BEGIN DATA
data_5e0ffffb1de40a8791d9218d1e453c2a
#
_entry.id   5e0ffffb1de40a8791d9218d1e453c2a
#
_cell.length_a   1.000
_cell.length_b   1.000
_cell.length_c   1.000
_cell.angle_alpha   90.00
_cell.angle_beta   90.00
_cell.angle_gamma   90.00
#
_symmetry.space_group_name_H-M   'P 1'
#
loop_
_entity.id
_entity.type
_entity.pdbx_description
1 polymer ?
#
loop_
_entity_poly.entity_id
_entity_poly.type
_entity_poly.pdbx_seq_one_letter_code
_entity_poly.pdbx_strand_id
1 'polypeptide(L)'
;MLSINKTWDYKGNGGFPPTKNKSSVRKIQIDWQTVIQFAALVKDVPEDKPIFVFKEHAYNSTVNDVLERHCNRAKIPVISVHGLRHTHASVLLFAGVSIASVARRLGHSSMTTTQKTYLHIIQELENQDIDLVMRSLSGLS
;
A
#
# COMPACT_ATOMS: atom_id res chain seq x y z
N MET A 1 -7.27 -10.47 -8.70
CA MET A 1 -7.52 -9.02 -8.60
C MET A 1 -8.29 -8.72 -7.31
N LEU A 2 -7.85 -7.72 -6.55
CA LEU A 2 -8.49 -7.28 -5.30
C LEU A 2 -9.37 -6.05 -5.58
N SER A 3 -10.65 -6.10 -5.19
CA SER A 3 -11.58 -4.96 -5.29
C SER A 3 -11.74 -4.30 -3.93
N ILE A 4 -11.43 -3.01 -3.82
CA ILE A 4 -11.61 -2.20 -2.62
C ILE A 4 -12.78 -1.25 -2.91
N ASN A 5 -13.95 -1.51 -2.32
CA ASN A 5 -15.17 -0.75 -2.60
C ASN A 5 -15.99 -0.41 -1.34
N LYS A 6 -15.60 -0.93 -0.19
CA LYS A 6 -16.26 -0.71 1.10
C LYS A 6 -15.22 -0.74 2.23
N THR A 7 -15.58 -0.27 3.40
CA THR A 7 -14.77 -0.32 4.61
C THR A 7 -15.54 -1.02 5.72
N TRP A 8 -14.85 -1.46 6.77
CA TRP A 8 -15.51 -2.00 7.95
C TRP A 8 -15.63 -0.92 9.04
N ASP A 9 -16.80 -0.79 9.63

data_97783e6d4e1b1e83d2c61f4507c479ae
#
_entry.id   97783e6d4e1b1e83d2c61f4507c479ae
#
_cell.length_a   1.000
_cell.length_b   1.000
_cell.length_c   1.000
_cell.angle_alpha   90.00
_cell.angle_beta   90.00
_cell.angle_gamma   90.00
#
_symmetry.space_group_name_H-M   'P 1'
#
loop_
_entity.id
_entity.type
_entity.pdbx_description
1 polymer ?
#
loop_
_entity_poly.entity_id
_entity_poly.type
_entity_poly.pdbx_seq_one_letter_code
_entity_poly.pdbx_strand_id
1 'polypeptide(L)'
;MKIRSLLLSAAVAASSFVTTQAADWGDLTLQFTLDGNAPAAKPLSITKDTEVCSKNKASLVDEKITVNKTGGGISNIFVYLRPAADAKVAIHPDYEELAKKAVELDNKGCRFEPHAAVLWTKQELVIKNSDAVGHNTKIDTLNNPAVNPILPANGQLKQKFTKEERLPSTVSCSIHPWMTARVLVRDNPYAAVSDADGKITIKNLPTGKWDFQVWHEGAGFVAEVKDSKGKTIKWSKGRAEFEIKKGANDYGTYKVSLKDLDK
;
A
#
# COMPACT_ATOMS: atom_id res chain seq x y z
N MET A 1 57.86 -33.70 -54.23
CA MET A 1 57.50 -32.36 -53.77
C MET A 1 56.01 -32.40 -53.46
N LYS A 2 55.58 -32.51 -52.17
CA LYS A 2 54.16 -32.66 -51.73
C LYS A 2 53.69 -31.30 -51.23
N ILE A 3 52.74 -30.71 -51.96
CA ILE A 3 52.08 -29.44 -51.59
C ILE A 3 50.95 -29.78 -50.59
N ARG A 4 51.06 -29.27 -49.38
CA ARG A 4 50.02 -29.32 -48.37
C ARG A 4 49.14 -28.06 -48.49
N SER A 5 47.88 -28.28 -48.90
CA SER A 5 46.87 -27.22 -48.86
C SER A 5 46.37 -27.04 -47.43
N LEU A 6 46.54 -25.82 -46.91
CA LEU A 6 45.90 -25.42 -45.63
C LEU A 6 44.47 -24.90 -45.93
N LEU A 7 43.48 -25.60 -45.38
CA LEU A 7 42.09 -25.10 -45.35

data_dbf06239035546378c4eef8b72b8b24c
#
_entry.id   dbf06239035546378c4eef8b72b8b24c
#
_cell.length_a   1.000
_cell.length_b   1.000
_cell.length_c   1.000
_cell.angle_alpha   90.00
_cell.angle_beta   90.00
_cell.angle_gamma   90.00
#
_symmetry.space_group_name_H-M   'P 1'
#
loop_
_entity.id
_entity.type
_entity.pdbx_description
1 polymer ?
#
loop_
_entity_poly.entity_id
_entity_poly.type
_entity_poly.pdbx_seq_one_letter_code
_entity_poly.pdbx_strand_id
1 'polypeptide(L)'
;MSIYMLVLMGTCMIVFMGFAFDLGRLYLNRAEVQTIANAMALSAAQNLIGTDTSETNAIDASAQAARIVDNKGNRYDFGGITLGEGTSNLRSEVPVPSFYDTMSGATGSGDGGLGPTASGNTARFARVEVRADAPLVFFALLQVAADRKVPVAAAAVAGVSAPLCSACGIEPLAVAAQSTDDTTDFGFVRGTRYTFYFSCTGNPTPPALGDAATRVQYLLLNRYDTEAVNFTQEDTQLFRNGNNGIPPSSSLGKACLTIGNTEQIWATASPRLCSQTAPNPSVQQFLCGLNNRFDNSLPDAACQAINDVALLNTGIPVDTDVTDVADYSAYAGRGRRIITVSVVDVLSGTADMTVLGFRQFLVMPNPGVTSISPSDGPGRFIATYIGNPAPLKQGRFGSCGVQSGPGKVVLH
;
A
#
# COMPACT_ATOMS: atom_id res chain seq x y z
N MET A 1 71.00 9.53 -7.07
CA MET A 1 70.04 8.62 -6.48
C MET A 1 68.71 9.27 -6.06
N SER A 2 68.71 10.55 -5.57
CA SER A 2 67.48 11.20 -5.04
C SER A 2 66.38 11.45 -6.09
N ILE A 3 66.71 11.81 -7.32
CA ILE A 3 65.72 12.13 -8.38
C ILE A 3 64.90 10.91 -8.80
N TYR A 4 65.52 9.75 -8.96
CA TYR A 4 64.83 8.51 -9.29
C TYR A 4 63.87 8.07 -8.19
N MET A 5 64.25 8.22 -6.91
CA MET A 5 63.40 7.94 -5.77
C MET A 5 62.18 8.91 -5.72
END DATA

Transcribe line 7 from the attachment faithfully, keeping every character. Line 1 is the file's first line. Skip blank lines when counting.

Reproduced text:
_cell.length_c   1.000